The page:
Yet again the call for the introduction of a positive legal duty for directors is gathering momentum. By Madeleine Abas
Would this materially improve health and safety in our industry or is it simply a cry of frustration from those that want to see more prosecutions of those who fail to prioritise safety in their organisations?
Sections 2 and 3 of the Health and Safety at Work etc Act 1974 place onerous, non-delegable duties on an employer to ensure the health and safety of its employees and third parties, in so far as is reasonably practicable.
Section 37 extends the company’s criminal liability for breaching the Act to a director or senior manager, making them liable to personal prosecution, if they either consented to or connived with the commission of the offence, or it must have been due to his neglect that the offence occurred.
‘Consent’ is proved if the director knows that something should be done to reduce a risk in the operations of his company, but he directs that things should carry on as they are. ‘Connivance’ catches those who turn a blind eye to a known risk.
Neglect is broader and can be made out where a director ought to have known of an unsafe practice within his company.
HSE operational guidance was changed some time ago to task its inspectors with considering, in every case, whether a senior officer of the company should face investigation and prosecution.
For those who face an investigation, it can be a stressful and drawn out process, adversely affecting their health and relationships, both personal and professional. They might have faced arrest and detention at a police station for several hours. They might have had their office and home searched for evidence. It can be a humiliating experience, even for the most hardened of characters.
For those convicted of the offence under Section 37, the penalties are significant. Two years’ imprisonment, a fine, and disqualified from acting as a director for up to 15 years.
This can all happen under current legislation. Directors who have ignored or dismissed real risks in their business can be dealt with, and meaningfully. Despite this, the proposal to introduce a new duty, which requires directors to take reasonable steps to ensure, proactively, the safety of their operations is back on the political agenda.
How such a duty could be made meaningful and result in a positive contribution to workplace safety, is however difficult to see. Companies come in all shapes and sizes. Directors contribute different skills, and possess different backgrounds. Some are part time, non-executive or nominees. Some are spouses, playing no active role in the company’s day to day activities or decision making.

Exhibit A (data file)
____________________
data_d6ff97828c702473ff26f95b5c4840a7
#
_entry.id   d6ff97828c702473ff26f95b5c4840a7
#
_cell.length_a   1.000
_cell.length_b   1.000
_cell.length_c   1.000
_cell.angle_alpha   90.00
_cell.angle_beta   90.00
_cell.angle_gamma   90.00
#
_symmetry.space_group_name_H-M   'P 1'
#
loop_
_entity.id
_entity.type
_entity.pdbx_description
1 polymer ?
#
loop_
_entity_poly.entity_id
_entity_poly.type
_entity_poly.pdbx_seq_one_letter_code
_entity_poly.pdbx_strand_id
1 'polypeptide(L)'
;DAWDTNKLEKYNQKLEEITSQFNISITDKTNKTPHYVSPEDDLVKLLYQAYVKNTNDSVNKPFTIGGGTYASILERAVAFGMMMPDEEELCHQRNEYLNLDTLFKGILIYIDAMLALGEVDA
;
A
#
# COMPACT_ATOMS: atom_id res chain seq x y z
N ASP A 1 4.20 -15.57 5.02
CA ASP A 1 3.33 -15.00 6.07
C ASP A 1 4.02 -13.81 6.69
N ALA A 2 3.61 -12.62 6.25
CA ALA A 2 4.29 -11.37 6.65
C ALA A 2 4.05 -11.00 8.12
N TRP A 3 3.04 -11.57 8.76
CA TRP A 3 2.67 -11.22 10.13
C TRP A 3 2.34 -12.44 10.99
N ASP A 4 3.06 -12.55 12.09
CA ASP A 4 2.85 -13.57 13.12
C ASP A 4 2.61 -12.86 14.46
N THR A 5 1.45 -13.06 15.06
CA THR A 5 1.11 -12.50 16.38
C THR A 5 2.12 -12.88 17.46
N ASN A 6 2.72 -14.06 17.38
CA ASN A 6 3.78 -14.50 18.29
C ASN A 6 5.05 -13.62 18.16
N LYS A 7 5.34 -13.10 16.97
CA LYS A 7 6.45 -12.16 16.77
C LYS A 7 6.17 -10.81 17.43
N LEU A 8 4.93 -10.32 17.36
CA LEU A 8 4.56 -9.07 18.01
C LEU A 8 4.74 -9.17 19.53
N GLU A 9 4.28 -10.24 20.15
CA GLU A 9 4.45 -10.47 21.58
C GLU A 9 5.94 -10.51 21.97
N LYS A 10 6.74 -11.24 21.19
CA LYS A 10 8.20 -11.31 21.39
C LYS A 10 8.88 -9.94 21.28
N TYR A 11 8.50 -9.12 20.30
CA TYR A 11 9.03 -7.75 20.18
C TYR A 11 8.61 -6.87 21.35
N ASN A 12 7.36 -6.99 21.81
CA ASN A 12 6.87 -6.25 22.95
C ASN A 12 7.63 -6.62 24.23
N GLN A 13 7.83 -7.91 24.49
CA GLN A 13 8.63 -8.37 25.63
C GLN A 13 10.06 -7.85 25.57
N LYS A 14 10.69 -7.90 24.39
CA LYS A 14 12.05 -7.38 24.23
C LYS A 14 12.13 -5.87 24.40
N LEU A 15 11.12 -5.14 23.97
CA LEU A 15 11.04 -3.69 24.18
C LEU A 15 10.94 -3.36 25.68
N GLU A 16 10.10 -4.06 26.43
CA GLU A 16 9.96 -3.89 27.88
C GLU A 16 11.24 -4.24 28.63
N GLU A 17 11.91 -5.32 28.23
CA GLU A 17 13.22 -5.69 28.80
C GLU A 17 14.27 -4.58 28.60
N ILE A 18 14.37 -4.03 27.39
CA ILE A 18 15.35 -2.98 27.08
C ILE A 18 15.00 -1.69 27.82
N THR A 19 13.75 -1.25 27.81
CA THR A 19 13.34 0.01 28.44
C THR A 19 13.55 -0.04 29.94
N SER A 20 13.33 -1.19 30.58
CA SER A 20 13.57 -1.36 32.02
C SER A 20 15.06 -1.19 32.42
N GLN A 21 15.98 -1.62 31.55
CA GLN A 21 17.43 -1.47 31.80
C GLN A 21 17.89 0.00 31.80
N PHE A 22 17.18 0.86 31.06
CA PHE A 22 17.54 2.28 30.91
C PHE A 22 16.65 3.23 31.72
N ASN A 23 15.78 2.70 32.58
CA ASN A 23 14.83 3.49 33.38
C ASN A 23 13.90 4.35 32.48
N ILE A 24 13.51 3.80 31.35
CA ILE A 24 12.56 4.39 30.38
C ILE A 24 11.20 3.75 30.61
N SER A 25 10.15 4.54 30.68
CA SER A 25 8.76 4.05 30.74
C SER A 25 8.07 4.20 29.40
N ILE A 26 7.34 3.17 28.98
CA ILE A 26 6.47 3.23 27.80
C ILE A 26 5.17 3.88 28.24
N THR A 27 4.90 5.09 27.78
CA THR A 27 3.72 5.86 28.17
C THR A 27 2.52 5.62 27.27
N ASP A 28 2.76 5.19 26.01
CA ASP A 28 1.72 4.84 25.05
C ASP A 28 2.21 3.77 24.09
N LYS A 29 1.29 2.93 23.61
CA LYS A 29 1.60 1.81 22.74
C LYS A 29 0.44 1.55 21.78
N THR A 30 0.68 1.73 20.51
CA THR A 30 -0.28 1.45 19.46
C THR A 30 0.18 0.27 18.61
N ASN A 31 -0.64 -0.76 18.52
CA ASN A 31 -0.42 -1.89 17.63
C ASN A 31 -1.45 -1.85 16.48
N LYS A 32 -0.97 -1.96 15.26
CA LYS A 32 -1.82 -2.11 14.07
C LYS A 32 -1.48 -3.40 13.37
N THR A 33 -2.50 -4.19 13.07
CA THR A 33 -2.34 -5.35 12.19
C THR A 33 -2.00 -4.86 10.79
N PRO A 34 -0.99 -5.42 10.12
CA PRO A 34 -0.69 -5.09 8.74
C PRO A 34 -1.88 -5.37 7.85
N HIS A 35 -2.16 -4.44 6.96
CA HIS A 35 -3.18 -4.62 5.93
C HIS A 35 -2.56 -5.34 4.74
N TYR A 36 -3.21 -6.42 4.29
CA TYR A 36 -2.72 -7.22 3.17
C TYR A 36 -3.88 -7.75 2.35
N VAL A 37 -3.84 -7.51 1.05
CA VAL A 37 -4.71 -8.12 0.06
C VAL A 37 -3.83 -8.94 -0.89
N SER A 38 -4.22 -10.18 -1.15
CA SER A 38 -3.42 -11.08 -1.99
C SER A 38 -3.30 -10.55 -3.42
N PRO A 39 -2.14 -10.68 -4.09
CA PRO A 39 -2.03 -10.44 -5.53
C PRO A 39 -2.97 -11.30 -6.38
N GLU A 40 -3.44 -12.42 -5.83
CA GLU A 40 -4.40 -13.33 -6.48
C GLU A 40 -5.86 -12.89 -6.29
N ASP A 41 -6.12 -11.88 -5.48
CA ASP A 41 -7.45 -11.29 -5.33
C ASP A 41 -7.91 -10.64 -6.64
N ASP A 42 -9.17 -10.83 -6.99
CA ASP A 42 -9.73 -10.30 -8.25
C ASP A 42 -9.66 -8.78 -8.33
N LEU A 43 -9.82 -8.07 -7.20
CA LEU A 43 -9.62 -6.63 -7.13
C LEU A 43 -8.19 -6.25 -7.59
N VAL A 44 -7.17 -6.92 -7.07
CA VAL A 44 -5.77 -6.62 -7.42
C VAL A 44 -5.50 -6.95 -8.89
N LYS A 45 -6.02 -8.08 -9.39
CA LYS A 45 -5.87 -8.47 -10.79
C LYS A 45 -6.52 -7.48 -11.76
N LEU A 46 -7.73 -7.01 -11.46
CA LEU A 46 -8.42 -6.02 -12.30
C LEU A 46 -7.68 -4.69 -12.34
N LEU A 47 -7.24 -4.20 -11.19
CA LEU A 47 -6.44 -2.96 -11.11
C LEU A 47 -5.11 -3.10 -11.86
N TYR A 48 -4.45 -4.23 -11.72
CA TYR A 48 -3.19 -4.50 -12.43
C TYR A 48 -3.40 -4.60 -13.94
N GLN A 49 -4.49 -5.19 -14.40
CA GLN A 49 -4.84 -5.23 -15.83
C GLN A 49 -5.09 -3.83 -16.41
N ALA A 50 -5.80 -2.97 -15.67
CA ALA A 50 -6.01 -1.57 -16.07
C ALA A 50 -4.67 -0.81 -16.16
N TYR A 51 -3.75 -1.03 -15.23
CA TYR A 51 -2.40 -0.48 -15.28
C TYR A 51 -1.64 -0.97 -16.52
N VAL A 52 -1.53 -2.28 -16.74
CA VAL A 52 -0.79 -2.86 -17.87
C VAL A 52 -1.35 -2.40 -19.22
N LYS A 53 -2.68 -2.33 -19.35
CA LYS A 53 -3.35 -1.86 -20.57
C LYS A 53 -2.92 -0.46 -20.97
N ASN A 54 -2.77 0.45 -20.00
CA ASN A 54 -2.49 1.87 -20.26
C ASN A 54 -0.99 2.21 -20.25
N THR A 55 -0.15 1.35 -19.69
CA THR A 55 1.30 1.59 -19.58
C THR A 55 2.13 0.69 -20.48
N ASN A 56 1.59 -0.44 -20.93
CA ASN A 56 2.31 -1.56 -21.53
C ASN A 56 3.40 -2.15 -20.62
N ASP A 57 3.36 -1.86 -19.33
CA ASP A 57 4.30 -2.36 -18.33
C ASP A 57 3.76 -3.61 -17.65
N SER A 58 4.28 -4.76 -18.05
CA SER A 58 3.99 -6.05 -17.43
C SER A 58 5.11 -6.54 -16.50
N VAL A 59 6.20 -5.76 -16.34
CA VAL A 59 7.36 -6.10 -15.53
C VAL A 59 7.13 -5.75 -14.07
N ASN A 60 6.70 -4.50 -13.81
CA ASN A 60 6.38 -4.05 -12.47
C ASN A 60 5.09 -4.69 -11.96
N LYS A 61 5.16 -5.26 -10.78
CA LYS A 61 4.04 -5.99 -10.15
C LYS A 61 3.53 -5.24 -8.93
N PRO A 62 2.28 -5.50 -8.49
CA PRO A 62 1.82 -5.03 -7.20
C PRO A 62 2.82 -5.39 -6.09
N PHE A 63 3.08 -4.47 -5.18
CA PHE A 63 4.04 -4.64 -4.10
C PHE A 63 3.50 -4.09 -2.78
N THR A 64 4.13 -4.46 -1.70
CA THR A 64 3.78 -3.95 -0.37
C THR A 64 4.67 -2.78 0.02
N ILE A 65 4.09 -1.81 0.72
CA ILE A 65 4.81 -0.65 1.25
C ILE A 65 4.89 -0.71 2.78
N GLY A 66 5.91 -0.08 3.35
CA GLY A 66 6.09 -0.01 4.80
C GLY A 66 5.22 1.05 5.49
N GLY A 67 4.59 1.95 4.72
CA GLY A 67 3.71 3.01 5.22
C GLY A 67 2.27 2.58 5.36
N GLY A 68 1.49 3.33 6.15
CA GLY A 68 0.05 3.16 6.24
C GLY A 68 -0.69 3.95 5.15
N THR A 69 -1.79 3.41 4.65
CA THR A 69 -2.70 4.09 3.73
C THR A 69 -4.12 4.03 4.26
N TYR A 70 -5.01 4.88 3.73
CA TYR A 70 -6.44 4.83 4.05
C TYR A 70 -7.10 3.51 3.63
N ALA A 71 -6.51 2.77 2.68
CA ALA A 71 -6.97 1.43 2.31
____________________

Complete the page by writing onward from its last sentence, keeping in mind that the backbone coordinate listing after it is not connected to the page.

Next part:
Would they all be subject to the same duty? Would there be a sliding scale in expectation? If the duty was to rest only upon designated directors such as the ‘director of health and safety’, who would be prepared to fill that position? Even in today’s climate, such positions would be hard to fill!
And what would a director have to do to meet a duty of taking ‘reasonable steps’? Presumably, delegating safety issues to someone with more knowledge and experience, such as a safety professional or senior operational manager would automatically fulfil the requirement to have taken ‘reasonable steps’. So, what would be the point?
The more fundamental objection from some quarters is that the duties which rest upon employers are, and must remain, non-delegable. The introduction of personal positive duties on directors will undermine the current position by potentially creating a ‘get out’ for employer organisations, blaming the failings of the individual members of the board.
While the proposal to introduce a new positive legal duty on directors to take reasonable steps to ensure the safety of their company’s activities might appear, at first blush to be a sensible step, it would appear to be unworkable, without a lot more thought.
The reality of the position is, perhaps, that those calling for this duty simply want to see the HSE make more use of Section 37, and their existing armoury of investigative and prosecution powers.
Madeleine Abas is a senior partner at Osborn Abas Hunt